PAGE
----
The Blues have been around forever so playing them with sincere passion and verve is no small achievement. That's Gov't Mule's stock and trade. Haynes, on guitar and singing, is the obvious focal point but he gets vital support from the Abts-Woody rhythm section.
Gov't Mule is not afraid to tackle a cover. When they do, it's usually a lesser known song which allows them some room to reinterpret. Recording a Creedence Clearwater Revival song isn't that daring. There's "Proud Mary," "Lookin' Out My Back Door" or even "Down On The Corner." All would be safe bets. That's why Gov't Mule went with the somber "Effigy." They give the tune more grit than John Fogerty did on the original. Pretty impressive. Haynes has a guff voice and a stinging guitar style built for Blues Rock. The group performs the same trick on Deep Purple's "Maybe I'm A Leo" and Grand Funk Railroad's "Sin's A Good Man's Brother." Live they take on Black Sabbath ("War Pigs").
Gov't Mules first two efforts, their self-titled debut and "Dose" are exciting Blues-Rock romps. However, it's when they go off the deep end that they really score. "Deep End I & II" are the ones to get. Haynes and Abts stretch out stylistically with each bass player. It's here that they cover CCR, Deep Purple and Grand Funk.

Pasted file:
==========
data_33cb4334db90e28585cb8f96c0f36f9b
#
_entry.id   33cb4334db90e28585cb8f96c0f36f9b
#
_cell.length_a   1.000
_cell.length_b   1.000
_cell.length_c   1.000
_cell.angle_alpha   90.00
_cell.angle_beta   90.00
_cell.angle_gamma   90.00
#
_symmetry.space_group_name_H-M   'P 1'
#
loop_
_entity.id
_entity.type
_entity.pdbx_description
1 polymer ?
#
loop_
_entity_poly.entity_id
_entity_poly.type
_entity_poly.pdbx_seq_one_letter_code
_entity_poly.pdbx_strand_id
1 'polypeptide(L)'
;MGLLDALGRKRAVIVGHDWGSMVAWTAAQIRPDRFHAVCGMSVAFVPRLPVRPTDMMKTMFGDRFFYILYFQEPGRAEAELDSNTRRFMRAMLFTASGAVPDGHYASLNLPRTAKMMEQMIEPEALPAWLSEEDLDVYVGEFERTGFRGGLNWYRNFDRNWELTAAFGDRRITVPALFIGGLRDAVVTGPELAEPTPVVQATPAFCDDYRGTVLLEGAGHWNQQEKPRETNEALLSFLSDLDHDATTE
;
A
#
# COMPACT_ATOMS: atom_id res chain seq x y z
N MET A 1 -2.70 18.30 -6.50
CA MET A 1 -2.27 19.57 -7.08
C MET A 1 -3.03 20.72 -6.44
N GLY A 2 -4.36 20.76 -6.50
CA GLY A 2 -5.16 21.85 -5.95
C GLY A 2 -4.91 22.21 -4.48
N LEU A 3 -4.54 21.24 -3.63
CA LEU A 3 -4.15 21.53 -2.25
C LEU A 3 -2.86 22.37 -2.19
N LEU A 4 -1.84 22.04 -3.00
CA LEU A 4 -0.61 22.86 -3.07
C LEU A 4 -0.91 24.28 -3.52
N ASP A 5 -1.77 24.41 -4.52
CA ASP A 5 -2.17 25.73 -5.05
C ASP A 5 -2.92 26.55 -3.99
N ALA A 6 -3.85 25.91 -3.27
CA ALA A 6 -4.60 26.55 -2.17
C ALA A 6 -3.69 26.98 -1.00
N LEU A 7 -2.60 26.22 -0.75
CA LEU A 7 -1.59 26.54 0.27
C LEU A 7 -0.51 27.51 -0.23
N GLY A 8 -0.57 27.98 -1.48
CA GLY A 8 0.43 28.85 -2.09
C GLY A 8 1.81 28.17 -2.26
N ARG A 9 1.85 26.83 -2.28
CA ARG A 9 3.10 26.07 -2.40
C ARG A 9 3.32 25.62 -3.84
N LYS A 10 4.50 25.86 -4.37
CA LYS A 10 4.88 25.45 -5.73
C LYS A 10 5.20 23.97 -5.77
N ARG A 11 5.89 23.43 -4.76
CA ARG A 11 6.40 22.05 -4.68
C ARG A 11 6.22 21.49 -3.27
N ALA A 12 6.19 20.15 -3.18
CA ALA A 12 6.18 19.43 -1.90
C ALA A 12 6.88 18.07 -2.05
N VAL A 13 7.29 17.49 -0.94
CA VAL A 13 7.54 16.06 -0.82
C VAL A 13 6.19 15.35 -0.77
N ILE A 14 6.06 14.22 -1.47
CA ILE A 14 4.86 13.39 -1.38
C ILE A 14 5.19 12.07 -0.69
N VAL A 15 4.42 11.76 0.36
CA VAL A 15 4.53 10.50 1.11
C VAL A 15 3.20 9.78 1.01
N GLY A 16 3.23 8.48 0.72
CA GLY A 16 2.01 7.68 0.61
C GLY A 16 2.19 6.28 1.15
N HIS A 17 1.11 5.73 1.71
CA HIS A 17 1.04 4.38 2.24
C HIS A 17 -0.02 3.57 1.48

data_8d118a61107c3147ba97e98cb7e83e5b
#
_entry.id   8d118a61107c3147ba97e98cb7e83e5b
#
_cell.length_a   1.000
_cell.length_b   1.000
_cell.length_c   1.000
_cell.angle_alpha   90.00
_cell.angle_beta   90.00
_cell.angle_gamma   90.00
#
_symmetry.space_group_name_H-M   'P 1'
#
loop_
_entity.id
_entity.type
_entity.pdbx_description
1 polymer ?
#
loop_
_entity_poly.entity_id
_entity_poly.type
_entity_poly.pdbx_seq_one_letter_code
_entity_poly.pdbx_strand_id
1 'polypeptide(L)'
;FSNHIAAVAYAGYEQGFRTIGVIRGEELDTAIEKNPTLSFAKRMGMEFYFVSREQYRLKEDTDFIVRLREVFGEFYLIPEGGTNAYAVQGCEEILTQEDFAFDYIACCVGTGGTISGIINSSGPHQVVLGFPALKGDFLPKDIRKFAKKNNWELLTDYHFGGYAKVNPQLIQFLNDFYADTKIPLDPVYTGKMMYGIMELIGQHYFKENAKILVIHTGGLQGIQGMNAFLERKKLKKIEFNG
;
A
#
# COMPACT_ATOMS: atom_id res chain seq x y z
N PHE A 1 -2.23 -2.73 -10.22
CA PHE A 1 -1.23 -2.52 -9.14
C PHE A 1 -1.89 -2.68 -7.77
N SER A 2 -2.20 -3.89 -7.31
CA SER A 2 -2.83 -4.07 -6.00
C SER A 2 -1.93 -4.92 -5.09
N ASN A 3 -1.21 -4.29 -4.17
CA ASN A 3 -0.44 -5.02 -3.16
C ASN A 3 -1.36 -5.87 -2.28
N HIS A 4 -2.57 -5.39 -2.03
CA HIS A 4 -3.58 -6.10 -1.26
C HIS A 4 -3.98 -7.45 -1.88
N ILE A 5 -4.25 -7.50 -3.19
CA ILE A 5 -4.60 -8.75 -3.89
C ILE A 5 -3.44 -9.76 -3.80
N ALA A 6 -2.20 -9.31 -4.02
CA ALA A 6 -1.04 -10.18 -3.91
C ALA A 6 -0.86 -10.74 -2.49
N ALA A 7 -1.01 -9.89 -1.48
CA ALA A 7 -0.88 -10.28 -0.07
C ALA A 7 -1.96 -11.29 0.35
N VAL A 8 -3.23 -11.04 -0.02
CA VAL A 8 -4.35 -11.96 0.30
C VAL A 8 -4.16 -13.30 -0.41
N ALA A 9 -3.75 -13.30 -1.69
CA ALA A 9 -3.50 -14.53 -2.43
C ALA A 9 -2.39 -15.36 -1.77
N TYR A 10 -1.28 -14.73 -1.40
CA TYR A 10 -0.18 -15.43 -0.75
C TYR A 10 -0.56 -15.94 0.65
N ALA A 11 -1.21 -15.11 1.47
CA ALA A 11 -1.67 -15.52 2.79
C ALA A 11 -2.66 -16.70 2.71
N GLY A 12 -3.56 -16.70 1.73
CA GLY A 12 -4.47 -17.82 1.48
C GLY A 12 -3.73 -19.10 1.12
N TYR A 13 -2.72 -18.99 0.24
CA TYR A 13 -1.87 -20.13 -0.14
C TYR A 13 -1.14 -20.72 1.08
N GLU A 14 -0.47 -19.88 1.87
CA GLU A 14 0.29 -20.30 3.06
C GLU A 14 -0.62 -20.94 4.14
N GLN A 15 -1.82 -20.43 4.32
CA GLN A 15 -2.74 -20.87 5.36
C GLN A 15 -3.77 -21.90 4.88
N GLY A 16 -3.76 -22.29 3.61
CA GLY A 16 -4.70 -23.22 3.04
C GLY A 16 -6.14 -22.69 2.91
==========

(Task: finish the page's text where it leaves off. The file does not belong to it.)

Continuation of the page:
"Live...With A Little Help From Our Friends" is just that. The group expands their power trio concept with the aid of guitarist Marc Ford (Black Crowes) and keyboardist Chuck Leavell (Allman Brothers), among others.
"Life Before Insanity" is a low key effort and not among Gov't Mule's strongest. "Deja Voodoo" puts them back on track. Though Gov't Mule had incorporated organ and piano on select tracks in the past, the addition of Louis, full-time, adds depth and texture. "Deja Voodoo" is a down and dirty Blues album with "Bad Man Walking" ("there's a bad man walking and he looks like me") and "Perfect Shelter.